May 23, 2024

Poska Earns Grant from the Social Science Research Council

Professor of History Allyson Poska

Professor of History Allyson Poska

Professor of History Allyson Poska earned a COVID-19 Rapid-Response Grant from the Social Science Research Council, in partnership with the Henry Luce Foundation and with the support of the Wenner-Gren, Ford, John D. and Catherine T. MacArthur, and William and Flora Hewlett Foundations. These highly competitive grants went to 62 recipients – out of 1,300 internationally who applied – for projects from across the social sciences and related fields that address the social, economic, cultural, psychological, and political impact of COVID-19 in the United States and globally, as well as responses to the pandemic’s wide-ranging effects. Dr. Poska’s paper was entitled, “Convincing the Masses: Global Public Health and Smallpox Vaccination in the Spanish Empire (1803-1810).” The grant money will mainly be used by Dr. Poska to acquire archival material in Peru, where she had planned to conduct research if the pandemic had not hit.

The abstract reads:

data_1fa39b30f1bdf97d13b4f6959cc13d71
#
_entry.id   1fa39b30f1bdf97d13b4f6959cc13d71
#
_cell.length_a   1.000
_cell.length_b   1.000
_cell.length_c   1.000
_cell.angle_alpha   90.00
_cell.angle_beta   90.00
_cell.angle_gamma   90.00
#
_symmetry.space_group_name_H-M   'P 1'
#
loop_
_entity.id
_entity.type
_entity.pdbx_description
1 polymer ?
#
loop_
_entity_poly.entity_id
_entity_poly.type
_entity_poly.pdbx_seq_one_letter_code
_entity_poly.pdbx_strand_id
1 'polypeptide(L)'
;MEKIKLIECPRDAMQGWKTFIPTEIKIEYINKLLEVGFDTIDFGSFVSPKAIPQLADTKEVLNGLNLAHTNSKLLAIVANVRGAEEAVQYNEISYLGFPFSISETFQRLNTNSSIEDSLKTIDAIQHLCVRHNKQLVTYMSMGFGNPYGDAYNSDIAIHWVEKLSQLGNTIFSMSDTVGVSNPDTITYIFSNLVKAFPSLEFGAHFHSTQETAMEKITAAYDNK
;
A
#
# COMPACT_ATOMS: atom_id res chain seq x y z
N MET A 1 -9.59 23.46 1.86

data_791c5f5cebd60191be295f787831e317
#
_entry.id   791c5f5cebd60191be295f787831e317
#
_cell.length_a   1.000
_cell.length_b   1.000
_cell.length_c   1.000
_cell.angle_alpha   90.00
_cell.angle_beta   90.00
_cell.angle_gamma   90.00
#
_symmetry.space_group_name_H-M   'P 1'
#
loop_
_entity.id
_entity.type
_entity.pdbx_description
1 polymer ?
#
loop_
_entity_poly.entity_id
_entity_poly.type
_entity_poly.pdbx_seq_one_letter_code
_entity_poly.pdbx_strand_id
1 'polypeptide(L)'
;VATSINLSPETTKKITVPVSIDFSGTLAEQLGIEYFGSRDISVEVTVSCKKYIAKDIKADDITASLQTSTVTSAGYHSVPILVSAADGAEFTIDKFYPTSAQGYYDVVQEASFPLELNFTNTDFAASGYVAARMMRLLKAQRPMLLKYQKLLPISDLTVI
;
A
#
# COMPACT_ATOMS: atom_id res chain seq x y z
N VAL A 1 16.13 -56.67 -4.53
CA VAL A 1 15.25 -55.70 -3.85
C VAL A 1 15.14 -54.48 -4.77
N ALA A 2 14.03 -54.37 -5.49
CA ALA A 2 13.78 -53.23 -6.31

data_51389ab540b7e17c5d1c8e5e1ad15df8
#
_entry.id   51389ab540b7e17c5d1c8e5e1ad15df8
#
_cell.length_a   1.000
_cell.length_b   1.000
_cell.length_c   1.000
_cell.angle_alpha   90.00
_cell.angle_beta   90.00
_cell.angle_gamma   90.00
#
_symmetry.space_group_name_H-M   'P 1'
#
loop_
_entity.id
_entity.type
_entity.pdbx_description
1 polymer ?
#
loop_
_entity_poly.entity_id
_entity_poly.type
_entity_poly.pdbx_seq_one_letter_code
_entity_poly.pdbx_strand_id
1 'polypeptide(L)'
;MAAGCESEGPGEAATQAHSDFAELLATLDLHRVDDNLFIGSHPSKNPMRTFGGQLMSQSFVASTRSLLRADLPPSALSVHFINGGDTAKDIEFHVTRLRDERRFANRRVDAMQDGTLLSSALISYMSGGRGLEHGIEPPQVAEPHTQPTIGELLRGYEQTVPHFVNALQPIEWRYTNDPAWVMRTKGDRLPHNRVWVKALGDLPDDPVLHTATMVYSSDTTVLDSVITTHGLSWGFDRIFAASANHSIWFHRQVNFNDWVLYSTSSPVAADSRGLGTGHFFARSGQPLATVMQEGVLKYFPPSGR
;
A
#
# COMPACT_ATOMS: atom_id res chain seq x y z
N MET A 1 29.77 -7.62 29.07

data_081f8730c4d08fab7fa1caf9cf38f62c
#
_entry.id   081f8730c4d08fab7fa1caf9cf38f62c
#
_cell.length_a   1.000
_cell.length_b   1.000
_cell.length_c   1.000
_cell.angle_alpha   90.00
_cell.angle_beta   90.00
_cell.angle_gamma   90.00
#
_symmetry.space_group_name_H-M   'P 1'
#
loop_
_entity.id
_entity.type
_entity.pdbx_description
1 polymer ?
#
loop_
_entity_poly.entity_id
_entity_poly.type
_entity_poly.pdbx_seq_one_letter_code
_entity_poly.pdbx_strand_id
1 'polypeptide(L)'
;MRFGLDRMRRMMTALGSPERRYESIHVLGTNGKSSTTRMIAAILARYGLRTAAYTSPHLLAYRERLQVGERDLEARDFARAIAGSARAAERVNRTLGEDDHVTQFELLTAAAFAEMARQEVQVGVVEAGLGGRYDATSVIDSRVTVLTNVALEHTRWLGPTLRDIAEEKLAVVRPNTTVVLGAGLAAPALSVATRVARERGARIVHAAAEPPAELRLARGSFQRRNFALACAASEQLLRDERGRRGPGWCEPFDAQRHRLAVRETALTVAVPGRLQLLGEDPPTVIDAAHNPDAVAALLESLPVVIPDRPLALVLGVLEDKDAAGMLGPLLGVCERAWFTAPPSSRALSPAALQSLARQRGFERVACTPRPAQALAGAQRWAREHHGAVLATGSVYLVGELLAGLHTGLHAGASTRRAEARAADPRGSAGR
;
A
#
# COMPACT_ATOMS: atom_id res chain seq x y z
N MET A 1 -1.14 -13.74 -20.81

In 1803 Charles IV of Spain initiated a campaign against smallpox, opening vaccination rooms across the peninsula and sending the cowpox vaccine around the globe with the Royal Philanthropic Expedition. This global examination of Spain’s smallpox vaccination campaign analyzes the dynamic between the purveyors of the vaccine and the potential recipients. On both the peninsula and around the globe, the vaccination campaign engaged the diverse populations of the Spanish empire: men and women, rich and poor, Africans (both free and enslaved), Indigenous Americans, Filipinos, mixed-race peoples, and whites (both Spanish and American born). The campaign challenged deeply rooted race and gender hierarchies and asserted new claims to governmental authority. I intend to examine how each of these groups asserted their own expectations about bodily authority and governmental control as they accepted or rejected the vaccine. I have already conducted archival research in Spain and Mexico, but my plans to conduct research in Peru this summer were halted by Covid-19.  This project relates directly to the current Covid-19 as public health authorities grapple with the challenge of encouraging hundreds of millions of people of all races, classes, and cultures to submit to a novel vaccine for a novel virus. This research will result in a series of peer-reviewed articles and a book manuscript.